# IRAS Explanatory Supplement

VIII. Sky Coverage, Confusion, Completeness and Reliability

D. Point Source Catalog Reliability and Completeness

## D.2 Formalism for the Determination of Completeness and Reliability

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##

D.2.a Completeness

It is necessary to estimate the fraction of real sources on the sky,
above some limiting flux density value, which is actually present in the
catalog. Let *p*be the probability that a genuine source in a given flux range fails to generate an HCON. The probability

*P*(

*N*,

*M*) that a source is detected on

*N*HCONs out of a possible

*M*HCONs is given by:

_{m}C

_{n}(1-p)

^{N}p

^{M-N}

(VIII.D.1)

where * _{m}C_{n }*is the binomial coefficient.
The completeness

*C*(

*N*

_{min},

*M*) of a

*N*

_{min}/

*M*survey, which requires a source to have at least

*N*

_{min}HCONs out of M possible in order to be included in the catalog, is then given by:

(VIII.D.2)

for a survey where two HCONs are required out of a possible two HCONs,
the completeness *C*(2,2) is given by:

^{2}

(VIII.D.3)

Seventy two percent of the sky was surveyed three times and a source
was accepted if it was seen at least twice.
For this "two-out-of-three" strategy, the completeness
*C*(2,3) is given by.:

^{2}p + (1 - p)

^{3}

= (1 + 2p)(1 - p)

^{2}

(VIII.D.4)

where the first term on the right-hand side of the first equation corresponds
to having seen the source twice out of the three possible times while the
second corresponds to seeing it all three times. The completeness of the
2/3 survey is therefore a factor (1 + 2*p*) greater than that of a 2/2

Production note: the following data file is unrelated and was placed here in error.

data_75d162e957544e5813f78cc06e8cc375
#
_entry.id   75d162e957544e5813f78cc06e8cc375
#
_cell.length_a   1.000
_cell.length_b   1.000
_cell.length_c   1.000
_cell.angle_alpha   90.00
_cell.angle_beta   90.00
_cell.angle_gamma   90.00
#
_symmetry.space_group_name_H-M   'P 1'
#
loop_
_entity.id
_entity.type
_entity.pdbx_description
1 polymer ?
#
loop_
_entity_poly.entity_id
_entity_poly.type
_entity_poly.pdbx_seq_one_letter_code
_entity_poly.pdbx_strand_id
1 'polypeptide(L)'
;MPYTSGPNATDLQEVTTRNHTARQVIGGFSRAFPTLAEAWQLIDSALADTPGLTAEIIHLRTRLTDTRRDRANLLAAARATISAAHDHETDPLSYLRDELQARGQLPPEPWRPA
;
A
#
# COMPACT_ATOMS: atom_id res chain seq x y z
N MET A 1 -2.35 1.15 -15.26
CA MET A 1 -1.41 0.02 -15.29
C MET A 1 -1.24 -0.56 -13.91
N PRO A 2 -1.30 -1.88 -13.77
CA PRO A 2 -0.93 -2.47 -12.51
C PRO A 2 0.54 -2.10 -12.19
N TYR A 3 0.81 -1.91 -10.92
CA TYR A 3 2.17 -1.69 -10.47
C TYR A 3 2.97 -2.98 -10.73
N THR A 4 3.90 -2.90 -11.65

survey. This factor is appreciable since most sources are near the
completeness limit where p approaches 1. In small areas of the sky the
completeness
will be better than suggested by Eq. (VIII.D.4) since
there were as many as 23 HCON coverages, yet only two HCONs were required
for inclusion in the catalog (see
Table VII.B.1).

##

D.2.b Reliability

Let *q*be the probability, per unit area of the sky, that a false source is created on a single HCON coverage of the sky. Let

*A*be the effective area for "weeks-confirmation" (see Sections V.D, V.H.2), i.e. the area within which a series of single HCONs must fall if they are to be considered as detections of the same source. Then

*qA*is the probability that in a single HCON coverage a false source will be created at a given point on the sky with the possibility of being confirmed with another false source at the same position on a later HCON. The probability

*Q*(

*N*,

*M*) that a false source will be created in a given area

*N*times out of

*M*HCONs is therefore given by

_{M}C

_{N}(qA)

^{N}(1 - qA)

^{M - N}

(VIII.D.5)

In fact, Eq. (VIII.D.5) is only true if *qA*
« 1 since it does not allow for the possibility that more than one
false source is created within *A* during a single HCON. This is a
necessary assumption for the IRAS processing because, by its very nature,
the processing can only produce one final source per HCON from an area
*A*. The results obtained justify the approximation.

Let *u* be the density of true sources in a given region of the
sky. The probability of detecting a true source on *N* out of *M*
HCONs in a given area of the sky is *uA* *P*(*N*,*M*)
where *P*(*N*,*M*) is given by Eq.
(VIII.D.2); it is necessary that *uA* « 1. Hence the total
probability *T*(*N*,*M*) of finding a source, either false or
true, on *N* out of *M* HCONs in a given area of the sky is given
by:

(VIII.D.6)

where cross terms have been neglected. The reliability
*R*(*N*,*M*) of an *N*/*M* source is unity minus
the probability that the source is false. The probability that a given source
is false is the probability of finding a false source divided by the total
probability of finding any source. Therefore,

(VIII.D.7)